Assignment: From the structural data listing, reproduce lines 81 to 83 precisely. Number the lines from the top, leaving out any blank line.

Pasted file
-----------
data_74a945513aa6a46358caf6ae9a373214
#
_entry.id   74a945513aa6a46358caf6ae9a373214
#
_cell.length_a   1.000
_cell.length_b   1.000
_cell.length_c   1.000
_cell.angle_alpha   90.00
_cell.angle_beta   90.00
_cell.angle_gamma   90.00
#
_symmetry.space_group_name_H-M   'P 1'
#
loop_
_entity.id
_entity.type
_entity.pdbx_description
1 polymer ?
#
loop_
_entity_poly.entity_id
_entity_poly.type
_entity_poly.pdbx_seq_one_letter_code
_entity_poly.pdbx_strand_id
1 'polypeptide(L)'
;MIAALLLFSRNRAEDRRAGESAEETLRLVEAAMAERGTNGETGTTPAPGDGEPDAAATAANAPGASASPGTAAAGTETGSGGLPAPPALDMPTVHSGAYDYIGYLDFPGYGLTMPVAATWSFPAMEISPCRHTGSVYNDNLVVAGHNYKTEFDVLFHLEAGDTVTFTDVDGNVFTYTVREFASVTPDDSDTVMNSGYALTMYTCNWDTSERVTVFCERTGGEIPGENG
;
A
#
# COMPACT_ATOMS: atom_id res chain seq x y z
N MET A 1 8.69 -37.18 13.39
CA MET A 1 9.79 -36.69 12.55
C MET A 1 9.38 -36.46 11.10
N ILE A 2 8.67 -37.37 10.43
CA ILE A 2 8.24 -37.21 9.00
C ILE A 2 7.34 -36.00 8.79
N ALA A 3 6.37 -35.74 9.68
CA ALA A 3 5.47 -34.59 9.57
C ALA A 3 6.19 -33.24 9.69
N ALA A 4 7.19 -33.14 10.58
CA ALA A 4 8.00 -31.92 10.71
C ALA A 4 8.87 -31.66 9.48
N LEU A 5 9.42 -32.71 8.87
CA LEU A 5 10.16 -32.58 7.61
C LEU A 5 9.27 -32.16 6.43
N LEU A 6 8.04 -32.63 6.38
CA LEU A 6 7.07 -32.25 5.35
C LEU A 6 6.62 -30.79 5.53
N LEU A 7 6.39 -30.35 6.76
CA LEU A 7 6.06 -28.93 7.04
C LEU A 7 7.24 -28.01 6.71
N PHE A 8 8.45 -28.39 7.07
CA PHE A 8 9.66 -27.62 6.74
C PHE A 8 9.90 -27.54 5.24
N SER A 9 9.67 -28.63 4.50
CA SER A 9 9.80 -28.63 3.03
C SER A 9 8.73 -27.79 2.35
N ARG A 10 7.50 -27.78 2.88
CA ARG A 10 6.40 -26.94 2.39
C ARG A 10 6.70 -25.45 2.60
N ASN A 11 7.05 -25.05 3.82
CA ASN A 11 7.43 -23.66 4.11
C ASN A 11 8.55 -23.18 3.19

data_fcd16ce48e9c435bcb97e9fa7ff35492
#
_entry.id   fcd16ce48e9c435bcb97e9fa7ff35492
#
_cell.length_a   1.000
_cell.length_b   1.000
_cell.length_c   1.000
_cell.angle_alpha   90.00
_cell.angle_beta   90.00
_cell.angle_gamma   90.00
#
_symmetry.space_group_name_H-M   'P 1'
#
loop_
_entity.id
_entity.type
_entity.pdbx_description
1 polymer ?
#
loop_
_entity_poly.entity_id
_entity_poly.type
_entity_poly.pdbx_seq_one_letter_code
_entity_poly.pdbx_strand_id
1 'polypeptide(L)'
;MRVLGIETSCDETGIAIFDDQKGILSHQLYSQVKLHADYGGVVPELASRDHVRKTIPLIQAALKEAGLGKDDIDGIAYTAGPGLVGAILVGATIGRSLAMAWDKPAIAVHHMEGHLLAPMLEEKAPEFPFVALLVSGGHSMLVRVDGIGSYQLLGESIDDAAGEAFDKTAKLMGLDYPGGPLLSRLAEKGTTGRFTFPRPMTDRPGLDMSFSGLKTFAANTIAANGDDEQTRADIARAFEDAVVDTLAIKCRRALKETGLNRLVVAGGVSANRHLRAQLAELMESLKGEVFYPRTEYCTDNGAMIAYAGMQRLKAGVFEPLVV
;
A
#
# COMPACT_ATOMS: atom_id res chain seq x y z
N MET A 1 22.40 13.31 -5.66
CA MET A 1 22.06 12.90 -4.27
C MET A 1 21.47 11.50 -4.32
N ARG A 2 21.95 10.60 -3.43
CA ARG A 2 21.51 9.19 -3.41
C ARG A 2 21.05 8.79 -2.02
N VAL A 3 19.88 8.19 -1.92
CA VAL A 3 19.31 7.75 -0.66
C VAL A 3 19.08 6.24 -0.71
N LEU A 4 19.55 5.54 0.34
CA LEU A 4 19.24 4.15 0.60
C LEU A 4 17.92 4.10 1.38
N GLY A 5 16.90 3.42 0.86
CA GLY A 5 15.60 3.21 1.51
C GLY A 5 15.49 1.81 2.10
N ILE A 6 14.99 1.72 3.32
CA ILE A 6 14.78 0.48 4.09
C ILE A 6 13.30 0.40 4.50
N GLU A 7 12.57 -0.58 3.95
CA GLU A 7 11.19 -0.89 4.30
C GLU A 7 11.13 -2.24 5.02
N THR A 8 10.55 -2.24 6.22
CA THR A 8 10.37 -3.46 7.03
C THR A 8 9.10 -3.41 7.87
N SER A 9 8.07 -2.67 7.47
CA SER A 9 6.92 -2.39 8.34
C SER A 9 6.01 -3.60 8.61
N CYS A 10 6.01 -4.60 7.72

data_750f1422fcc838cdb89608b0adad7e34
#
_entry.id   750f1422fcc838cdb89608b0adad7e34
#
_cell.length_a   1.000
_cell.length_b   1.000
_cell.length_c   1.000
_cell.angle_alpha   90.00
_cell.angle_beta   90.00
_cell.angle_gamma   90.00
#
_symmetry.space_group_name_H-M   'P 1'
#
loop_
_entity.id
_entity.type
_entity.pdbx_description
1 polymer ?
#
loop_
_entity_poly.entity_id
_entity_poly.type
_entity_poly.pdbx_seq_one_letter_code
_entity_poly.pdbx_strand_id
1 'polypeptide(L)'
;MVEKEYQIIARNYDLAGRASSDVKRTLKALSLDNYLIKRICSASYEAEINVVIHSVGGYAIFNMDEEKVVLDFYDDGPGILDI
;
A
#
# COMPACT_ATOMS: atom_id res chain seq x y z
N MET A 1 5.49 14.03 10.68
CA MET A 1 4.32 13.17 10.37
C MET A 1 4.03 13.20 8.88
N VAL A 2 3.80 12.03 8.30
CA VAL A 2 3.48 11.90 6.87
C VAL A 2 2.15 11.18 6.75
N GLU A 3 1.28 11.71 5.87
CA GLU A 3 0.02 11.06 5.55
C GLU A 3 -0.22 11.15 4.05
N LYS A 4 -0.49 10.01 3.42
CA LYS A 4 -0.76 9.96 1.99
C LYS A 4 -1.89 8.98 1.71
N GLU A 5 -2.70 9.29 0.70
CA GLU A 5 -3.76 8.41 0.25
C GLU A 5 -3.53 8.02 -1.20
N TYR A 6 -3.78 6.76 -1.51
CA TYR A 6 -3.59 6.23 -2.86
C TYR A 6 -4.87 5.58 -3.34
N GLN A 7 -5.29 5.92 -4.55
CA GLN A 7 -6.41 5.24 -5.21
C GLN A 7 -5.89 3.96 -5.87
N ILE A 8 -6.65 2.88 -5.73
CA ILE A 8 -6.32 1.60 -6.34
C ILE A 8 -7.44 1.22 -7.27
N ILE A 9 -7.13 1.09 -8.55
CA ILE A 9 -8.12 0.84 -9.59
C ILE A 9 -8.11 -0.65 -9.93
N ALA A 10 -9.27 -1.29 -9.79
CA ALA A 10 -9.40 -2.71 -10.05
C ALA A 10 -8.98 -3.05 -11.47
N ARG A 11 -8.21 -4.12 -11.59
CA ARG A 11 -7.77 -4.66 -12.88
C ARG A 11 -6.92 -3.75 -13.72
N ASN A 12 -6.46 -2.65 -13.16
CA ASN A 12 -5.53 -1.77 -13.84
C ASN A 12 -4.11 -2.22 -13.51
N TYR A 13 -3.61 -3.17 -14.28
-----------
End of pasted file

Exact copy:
1 polymer ?
#
loop_